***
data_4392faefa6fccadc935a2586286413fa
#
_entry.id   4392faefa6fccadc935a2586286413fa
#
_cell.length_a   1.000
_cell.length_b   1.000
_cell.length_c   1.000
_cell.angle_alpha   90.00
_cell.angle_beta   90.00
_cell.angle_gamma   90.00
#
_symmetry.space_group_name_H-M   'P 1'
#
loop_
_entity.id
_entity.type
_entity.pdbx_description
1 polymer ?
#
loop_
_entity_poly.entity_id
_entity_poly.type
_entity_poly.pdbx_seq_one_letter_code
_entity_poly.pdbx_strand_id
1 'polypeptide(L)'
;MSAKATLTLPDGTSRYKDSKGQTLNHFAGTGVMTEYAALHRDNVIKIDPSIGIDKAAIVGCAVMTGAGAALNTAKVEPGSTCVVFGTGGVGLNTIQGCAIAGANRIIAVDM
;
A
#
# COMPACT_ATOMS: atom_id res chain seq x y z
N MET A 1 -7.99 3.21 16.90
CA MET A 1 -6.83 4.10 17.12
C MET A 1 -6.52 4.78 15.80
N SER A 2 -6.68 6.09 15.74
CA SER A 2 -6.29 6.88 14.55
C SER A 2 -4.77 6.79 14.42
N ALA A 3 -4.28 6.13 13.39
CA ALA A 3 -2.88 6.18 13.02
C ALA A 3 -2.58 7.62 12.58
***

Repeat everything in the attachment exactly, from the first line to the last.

data_4392faefa6fccadc935a2586286413fa
#
_entry.id   4392faefa6fccadc935a2586286413fa
#
_cell.length_a   1.000
_cell.length_b   1.000
_cell.length_c   1.000
_cell.angle_alpha   90.00
_cell.angle_beta   90.00
_cell.angle_gamma   90.00
#
_symmetry.space_group_name_H-M   'P 1'
#
loop_
_entity.id
_entity.type
_entity.pdbx_description
1 polymer ?
#
loop_
_entity_poly.entity_id
_entity_poly.type
_entity_poly.pdbx_seq_one_letter_code
_entity_poly.pdbx_strand_id
1 'polypeptide(L)'
;MSAKATLTLPDGTSRYKDSKGQTLNHFAGTGVMTEYAALHRDNVIKIDPSIGIDKAAIVGCAVMTGAGAALNTAKVEPGSTCVVFGTGGVGLNTIQGCAIAGANRIIAVDM
;
A
#
# COMPACT_ATOMS: atom_id res chain seq x y z
N MET A 1 -7.99 3.21 16.90
CA MET A 1 -6.83 4.10 17.12
C MET A 1 -6.52 4.78 15.80
N SER A 2 -6.68 6.09 15.74
CA SER A 2 -6.29 6.88 14.55
C SER A 2 -4.77 6.79 14.42
N ALA A 3 -4.28 6.13 13.39
CA ALA A 3 -2.88 6.18 13.02
C ALA A 3 -2.58 7.62 12.58